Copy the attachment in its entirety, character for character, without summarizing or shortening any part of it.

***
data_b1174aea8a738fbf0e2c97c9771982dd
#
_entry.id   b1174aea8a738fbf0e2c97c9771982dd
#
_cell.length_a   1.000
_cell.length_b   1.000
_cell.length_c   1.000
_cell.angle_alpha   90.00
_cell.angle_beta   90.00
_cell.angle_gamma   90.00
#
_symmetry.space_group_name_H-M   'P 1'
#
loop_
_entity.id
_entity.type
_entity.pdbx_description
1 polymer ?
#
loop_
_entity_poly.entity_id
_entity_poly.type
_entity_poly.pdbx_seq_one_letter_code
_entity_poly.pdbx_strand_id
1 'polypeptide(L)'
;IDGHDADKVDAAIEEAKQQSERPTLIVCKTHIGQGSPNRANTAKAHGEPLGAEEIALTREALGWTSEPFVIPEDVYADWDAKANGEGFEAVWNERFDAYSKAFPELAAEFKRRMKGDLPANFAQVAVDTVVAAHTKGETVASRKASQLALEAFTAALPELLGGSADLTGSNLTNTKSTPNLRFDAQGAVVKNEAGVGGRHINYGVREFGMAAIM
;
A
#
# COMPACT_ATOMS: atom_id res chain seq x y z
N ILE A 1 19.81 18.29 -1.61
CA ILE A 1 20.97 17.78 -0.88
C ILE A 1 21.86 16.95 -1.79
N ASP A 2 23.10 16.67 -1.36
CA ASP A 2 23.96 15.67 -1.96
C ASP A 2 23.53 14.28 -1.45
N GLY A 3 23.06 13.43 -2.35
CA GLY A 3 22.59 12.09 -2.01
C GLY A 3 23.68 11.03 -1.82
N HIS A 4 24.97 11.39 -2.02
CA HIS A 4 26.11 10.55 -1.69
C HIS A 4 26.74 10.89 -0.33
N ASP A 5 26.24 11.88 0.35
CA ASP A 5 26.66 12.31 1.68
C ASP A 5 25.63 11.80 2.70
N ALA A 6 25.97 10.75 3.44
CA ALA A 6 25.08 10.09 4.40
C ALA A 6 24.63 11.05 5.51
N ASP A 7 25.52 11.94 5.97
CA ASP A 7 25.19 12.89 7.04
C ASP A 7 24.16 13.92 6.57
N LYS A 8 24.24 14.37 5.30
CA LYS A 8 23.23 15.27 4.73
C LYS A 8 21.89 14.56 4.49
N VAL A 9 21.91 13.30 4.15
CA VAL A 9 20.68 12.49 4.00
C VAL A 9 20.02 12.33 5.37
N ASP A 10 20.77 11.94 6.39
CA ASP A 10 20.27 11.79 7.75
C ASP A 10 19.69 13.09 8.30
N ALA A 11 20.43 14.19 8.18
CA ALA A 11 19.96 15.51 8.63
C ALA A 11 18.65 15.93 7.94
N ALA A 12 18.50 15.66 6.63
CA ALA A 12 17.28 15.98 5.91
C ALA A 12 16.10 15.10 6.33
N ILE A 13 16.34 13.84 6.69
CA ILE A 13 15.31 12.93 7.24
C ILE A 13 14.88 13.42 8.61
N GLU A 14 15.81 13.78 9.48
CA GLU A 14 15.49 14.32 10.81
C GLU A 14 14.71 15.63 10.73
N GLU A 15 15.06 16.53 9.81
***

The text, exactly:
data_b1174aea8a738fbf0e2c97c9771982dd
#
_entry.id   b1174aea8a738fbf0e2c97c9771982dd
#
_cell.length_a   1.000
_cell.length_b   1.000
_cell.length_c   1.000
_cell.angle_alpha   90.00
_cell.angle_beta   90.00
_cell.angle_gamma   90.00
#
_symmetry.space_group_name_H-M   'P 1'
#
loop_
_entity.id
_entity.type
_entity.pdbx_description
1 polymer ?
#
loop_
_entity_poly.entity_id
_entity_poly.type
_entity_poly.pdbx_seq_one_letter_code
_entity_poly.pdbx_strand_id
1 'polypeptide(L)'
;IDGHDADKVDAAIEEAKQQSERPTLIVCKTHIGQGSPNRANTAKAHGEPLGAEEIALTREALGWTSEPFVIPEDVYADWDAKANGEGFEAVWNERFDAYSKAFPELAAEFKRRMKGDLPANFAQVAVDTVVAAHTKGETVASRKASQLALEAFTAALPELLGGSADLTGSNLTNTKSTPNLRFDAQGAVVKNEAGVGGRHINYGVREFGMAAIM
;
A
#
# COMPACT_ATOMS: atom_id res chain seq x y z
N ILE A 1 19.81 18.29 -1.61
CA ILE A 1 20.97 17.78 -0.88
C ILE A 1 21.86 16.95 -1.79
N ASP A 2 23.10 16.67 -1.36
CA ASP A 2 23.96 15.67 -1.96
C ASP A 2 23.53 14.28 -1.45
N GLY A 3 23.06 13.43 -2.35
CA GLY A 3 22.59 12.09 -2.01
C GLY A 3 23.68 11.03 -1.82
N HIS A 4 24.97 11.39 -2.02
CA HIS A 4 26.11 10.55 -1.69
C HIS A 4 26.74 10.89 -0.33
N ASP A 5 26.24 11.88 0.35
CA ASP A 5 26.66 12.31 1.68
C ASP A 5 25.63 11.80 2.70
N ALA A 6 25.97 10.75 3.44
CA ALA A 6 25.08 10.09 4.40
C ALA A 6 24.63 11.05 5.51
N ASP A 7 25.52 11.94 5.97
CA ASP A 7 25.19 12.89 7.04
C ASP A 7 24.16 13.92 6.57
N LYS A 8 24.24 14.37 5.30
CA LYS A 8 23.23 15.27 4.73
C LYS A 8 21.89 14.56 4.49
N VAL A 9 21.91 13.30 4.15
CA VAL A 9 20.68 12.49 4.00
C VAL A 9 20.02 12.33 5.37
N ASP A 10 20.77 11.94 6.39
CA ASP A 10 20.27 11.79 7.75
C ASP A 10 19.69 13.09 8.30
N ALA A 11 20.43 14.19 8.18
CA ALA A 11 19.96 15.51 8.63
C ALA A 11 18.65 15.93 7.94
N ALA A 12 18.50 15.66 6.63
CA ALA A 12 17.28 15.98 5.91
C ALA A 12 16.10 15.10 6.33
N ILE A 13 16.34 13.84 6.69
CA ILE A 13 15.31 12.93 7.24
C ILE A 13 14.88 13.42 8.61
N GLU A 14 15.81 13.78 9.48
CA GLU A 14 15.49 14.32 10.81
C GLU A 14 14.71 15.63 10.73
N GLU A 15 15.06 16.53 9.81